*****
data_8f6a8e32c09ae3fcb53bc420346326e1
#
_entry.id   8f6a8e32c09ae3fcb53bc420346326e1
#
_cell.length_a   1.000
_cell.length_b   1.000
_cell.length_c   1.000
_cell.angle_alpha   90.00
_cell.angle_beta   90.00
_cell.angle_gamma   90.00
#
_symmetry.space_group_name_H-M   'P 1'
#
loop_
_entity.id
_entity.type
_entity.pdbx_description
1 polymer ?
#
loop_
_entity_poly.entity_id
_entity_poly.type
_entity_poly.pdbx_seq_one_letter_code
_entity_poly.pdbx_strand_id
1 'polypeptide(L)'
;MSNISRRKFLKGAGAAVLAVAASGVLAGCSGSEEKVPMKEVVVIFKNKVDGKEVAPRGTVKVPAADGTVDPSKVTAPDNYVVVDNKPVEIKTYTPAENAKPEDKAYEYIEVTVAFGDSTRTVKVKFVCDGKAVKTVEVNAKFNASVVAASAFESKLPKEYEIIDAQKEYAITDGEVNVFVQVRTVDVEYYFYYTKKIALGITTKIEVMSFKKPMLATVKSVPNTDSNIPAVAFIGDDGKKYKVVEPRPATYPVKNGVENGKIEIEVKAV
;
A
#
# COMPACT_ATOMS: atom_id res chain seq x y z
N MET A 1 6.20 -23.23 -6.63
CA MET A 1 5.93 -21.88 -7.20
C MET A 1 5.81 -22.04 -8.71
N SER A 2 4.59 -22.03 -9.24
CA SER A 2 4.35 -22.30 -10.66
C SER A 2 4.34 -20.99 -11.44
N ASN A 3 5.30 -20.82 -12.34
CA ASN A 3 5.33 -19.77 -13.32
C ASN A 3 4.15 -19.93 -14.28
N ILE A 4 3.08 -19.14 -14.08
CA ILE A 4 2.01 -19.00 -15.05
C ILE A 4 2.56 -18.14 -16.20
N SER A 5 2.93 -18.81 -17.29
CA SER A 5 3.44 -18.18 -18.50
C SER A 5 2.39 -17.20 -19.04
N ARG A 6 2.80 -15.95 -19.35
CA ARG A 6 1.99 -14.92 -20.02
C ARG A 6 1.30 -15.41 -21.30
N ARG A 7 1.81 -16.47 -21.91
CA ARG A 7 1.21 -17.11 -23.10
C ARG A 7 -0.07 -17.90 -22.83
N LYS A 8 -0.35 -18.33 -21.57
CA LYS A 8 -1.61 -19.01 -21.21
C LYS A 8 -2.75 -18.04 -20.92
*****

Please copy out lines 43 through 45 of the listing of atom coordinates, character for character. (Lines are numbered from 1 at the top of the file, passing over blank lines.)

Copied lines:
N SER A 5 2.93 -18.81 -17.29
CA SER A 5 3.44 -18.18 -18.50
C SER A 5 2.39 -17.20 -19.04